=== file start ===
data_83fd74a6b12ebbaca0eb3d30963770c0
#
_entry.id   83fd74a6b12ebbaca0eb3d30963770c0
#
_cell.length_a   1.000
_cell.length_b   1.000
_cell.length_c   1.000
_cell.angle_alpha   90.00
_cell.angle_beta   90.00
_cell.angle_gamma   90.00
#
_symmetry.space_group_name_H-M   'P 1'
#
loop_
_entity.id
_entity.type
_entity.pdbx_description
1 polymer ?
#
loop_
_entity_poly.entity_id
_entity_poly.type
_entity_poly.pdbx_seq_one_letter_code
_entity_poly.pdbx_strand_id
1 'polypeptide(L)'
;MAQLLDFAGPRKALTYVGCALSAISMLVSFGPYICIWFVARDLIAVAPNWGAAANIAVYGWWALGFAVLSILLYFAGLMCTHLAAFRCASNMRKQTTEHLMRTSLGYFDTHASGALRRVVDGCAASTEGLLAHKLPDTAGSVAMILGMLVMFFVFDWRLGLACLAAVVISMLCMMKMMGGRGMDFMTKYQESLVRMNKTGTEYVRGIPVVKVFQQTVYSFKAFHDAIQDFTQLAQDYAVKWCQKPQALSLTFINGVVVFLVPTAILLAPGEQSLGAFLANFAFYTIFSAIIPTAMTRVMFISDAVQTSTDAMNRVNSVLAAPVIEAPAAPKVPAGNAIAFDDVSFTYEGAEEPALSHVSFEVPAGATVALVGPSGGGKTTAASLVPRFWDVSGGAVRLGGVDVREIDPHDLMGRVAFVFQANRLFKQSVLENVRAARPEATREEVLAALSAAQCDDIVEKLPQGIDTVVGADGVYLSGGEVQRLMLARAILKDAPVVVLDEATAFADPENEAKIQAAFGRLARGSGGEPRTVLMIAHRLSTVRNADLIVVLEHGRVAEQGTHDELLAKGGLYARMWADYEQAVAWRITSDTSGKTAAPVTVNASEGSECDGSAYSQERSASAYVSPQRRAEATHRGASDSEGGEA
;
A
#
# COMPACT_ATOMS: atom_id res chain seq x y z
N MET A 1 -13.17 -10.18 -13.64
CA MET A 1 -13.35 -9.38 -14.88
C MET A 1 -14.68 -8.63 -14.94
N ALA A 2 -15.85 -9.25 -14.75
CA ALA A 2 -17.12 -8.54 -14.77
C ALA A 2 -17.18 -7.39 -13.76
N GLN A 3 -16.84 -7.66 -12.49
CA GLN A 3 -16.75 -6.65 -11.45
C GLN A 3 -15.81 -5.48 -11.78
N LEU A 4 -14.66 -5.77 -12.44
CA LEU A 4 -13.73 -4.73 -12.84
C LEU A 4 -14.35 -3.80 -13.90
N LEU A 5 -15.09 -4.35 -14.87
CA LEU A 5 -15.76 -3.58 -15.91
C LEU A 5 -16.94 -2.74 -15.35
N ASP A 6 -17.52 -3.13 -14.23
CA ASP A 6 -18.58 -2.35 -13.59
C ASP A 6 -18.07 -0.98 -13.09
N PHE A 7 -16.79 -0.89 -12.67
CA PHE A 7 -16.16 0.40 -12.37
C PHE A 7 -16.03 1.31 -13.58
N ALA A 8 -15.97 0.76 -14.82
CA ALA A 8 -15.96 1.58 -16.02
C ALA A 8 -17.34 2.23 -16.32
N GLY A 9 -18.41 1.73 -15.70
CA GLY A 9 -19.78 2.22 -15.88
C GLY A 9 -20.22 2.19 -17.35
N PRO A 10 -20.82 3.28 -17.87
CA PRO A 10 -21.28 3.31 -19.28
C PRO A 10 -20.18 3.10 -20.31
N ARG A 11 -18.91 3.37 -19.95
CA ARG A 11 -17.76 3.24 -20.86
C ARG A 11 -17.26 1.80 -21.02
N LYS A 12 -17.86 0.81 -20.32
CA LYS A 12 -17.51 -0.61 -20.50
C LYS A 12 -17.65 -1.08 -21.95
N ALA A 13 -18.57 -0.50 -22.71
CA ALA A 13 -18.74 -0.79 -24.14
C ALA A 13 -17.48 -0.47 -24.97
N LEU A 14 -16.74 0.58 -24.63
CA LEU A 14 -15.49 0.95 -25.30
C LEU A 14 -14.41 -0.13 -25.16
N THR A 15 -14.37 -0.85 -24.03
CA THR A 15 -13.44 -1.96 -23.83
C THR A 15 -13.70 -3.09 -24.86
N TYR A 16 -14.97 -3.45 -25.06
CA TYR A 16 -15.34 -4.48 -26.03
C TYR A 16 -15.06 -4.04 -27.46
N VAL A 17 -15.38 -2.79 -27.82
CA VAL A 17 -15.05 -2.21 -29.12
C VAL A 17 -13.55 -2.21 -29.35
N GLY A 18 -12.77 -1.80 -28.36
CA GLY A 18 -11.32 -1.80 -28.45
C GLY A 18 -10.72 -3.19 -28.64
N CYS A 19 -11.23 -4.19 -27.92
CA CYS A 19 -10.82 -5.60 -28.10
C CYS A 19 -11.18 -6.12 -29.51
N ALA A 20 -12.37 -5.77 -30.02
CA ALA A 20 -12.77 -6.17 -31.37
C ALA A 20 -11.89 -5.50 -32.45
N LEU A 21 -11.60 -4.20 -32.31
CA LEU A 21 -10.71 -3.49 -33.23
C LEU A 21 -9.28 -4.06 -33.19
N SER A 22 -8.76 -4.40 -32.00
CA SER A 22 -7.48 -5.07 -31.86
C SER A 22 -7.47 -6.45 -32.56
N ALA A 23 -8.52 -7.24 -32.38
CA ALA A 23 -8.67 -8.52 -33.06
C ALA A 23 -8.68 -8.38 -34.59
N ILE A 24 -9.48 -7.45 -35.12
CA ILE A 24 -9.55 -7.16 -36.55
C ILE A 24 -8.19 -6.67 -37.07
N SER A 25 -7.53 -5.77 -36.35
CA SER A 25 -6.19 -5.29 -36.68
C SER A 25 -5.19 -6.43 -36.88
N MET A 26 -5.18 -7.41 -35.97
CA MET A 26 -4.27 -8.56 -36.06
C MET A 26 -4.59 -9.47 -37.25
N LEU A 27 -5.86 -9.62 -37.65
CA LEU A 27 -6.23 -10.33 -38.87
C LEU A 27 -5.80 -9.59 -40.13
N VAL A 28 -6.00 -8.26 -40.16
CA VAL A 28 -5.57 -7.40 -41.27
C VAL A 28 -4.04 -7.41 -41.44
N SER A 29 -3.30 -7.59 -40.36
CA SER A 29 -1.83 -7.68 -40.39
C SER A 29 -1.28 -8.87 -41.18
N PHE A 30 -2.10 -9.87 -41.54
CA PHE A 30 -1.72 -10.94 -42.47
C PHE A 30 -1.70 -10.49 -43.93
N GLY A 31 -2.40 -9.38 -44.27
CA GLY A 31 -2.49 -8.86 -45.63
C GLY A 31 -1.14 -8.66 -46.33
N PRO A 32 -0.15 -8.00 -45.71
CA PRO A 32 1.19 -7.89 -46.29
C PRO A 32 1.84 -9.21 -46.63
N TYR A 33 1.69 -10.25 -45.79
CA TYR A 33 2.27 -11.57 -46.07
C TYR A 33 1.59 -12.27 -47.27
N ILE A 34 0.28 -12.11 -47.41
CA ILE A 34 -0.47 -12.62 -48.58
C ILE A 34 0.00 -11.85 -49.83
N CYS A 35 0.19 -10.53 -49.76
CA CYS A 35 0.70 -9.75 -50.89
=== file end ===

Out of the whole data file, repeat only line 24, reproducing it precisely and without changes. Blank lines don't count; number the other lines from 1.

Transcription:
_entity_poly.pdbx_strand_id